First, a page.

White House wants 'disruptive' shift in IT strategy, Kundra says

Federal CIO Vivek Kundra pushes for a major change in federal IT strategy away from asset ownership and toward buying IT services.

The change may be difficult because at the current time, while a few industry members are on board and driving the changes, many other industry members “are invested in the status quo,” Kundra told the audience, which consisted primarily of federal contracting industry members.

The White House is pushing for dramatic change in federal information technology strategy away from infrastructure ownership and toward provisioning of services, which will require new approaches and collaborations, Federal CIO Vivek Kundra said at a federal CIO panel discussion today.

“There is a huge shift in federal IT,” Kundra said at the AFCEA Bethesda panel event. “We want to make sure the shift is disruptive.”

The trend encompasses not only moving e-mail systems to the cloud and consolidating data centers but also eventually will affect large enterprise systems and information security by 2012, Kundra said.


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“We want the federal government to move away from asset ownership and shift to service provisioning,” Kundra said.

The General Services Administration and the Agriculture Department moved their e-mail systems to the cloud, which saved $6 million and $15 million, respectively, he said.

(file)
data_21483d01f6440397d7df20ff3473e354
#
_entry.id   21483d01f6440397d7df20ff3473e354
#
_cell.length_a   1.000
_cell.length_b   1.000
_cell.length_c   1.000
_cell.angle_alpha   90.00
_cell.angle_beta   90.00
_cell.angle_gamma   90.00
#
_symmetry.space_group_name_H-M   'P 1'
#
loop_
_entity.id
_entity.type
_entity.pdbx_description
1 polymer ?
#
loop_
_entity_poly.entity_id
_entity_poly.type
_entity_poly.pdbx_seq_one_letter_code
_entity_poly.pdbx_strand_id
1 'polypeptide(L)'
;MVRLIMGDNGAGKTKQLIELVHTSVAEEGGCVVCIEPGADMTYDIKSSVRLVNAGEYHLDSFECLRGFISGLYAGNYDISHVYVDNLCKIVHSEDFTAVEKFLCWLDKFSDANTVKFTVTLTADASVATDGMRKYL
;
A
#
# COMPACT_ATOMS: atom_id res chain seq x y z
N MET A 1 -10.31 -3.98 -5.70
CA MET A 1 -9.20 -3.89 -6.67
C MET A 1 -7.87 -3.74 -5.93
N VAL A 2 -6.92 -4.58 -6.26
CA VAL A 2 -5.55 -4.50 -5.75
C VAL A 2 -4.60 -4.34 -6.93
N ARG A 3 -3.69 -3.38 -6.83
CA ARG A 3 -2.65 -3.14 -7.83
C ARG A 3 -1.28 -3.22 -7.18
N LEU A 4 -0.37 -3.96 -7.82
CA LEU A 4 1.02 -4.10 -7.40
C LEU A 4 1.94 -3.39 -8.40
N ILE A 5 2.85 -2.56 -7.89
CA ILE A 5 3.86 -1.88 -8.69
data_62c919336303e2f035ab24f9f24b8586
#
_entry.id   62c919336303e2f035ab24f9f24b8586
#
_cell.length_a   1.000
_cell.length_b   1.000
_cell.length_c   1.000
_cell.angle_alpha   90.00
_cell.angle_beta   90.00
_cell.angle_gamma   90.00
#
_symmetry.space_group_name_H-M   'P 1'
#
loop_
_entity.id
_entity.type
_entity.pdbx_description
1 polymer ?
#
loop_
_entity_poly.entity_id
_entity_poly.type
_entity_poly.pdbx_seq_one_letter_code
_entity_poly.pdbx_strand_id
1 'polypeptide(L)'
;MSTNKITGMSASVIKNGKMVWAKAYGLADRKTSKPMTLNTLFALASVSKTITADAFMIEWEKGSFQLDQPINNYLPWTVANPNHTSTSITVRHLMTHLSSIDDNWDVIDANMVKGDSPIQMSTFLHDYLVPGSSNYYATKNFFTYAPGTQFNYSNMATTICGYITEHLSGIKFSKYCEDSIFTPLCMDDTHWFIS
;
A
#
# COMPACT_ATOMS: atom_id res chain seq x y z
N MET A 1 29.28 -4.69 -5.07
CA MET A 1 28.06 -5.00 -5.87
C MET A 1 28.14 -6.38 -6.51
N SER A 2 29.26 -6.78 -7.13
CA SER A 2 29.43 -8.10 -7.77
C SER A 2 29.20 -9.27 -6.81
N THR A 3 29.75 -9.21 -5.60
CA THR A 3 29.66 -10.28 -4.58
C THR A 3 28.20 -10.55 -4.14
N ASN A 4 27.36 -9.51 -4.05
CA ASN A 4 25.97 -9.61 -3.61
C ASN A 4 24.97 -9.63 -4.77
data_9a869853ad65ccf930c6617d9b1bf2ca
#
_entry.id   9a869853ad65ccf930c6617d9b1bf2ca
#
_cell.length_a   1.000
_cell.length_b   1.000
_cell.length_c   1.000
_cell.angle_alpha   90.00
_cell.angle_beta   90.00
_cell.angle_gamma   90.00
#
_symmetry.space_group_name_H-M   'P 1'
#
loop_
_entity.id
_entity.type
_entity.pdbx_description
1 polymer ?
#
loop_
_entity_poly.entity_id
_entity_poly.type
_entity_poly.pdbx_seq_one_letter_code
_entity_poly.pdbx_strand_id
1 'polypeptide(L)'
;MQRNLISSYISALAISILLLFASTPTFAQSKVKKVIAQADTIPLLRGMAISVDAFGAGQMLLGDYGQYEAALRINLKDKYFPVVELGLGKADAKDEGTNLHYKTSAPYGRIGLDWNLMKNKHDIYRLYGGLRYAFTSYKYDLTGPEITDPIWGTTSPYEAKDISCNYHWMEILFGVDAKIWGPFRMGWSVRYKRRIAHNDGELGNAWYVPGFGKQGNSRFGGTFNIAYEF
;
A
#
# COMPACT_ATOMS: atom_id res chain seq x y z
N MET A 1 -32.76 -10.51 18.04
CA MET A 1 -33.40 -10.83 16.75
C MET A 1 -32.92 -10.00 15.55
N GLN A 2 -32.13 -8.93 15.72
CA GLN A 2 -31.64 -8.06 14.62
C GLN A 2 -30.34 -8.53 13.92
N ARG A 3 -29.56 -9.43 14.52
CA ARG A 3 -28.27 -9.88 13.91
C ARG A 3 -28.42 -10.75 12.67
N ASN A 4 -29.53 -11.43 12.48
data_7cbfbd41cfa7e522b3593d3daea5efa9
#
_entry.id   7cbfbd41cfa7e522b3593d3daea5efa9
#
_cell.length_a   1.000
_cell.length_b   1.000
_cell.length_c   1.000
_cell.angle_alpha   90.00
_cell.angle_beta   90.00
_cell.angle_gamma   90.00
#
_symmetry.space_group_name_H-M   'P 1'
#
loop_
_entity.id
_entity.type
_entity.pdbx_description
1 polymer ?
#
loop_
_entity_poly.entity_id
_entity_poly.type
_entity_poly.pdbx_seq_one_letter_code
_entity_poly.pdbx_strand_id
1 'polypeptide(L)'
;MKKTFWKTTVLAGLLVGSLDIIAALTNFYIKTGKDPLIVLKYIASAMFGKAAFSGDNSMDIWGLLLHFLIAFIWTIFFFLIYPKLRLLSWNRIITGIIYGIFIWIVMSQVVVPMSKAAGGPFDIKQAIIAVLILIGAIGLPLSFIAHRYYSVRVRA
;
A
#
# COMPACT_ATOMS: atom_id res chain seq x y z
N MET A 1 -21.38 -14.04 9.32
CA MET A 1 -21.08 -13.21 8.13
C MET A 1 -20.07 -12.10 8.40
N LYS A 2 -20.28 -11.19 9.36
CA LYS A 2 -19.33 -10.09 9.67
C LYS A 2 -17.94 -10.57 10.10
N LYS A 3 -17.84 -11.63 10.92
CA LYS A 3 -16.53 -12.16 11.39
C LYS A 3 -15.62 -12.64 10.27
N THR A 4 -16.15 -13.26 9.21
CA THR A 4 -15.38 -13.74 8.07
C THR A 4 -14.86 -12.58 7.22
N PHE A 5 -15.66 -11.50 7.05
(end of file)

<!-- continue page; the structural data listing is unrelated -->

The new philosophy is being applied to the start-up of the Consumer Finance Protection Bureau, Kundra said. “How do you build up an agency with zero asset ownership?” he asked.

Richard Spires, CIO of the Homeland Security Department, said DHS is looking for consolidation and cloud opportunities as it deals with ongoing budget cuts. “We are starting small but aggressively to move away from the traditional model,” he said.

So far, the department has provisioned a private cloud for 100,000 e-mail addresses, including headquarters, the Federal Emergency Management Agency and the U.S. Customs and Border Protection agency, he said.

Data centers also are being consolidated, and another possible area of consolidation in the future are the 16 common operating pictures that are in operation throughout the department. “We probably do not need 16. Ideally, you would not need more than one,” Spires said.

Spires noted that consolidation efforts are requiring a new degree of cooperation across agencies, which is not always easy to achieve because of limitations on his authorities. Roger Baker, CIO of the Veterans Affairs Department, suggested that having a CIO with centralized authority for the IT budget at the VA has helped implement consolidation and efficiency measures.

For example, with cybersecurity, Baker said that before joining the VA, he worked at another federal agency for which authority for system security was decentralized. More than 100 individuals at the agency were generating regular cybersecurity paperwork assuring him that their systems were secure. Nonetheless, as CIO at the other agency, he lacked confidence that the systems were truly safe, he said.

To improve the situation at the VA, Baker said he authorized purchase of an application that gives him visibility to all 315,000 computers and devices on the VA's network, allowing him to track the security status in a continuous fashion.

Having central CIO authority also has helped him implement program management changes and a more agile development, he said.

“If you consolidate under a CIO, you have can have incremental development, save money, deliver faster and the customers are happier. If you do it, it will work,” Baker said.

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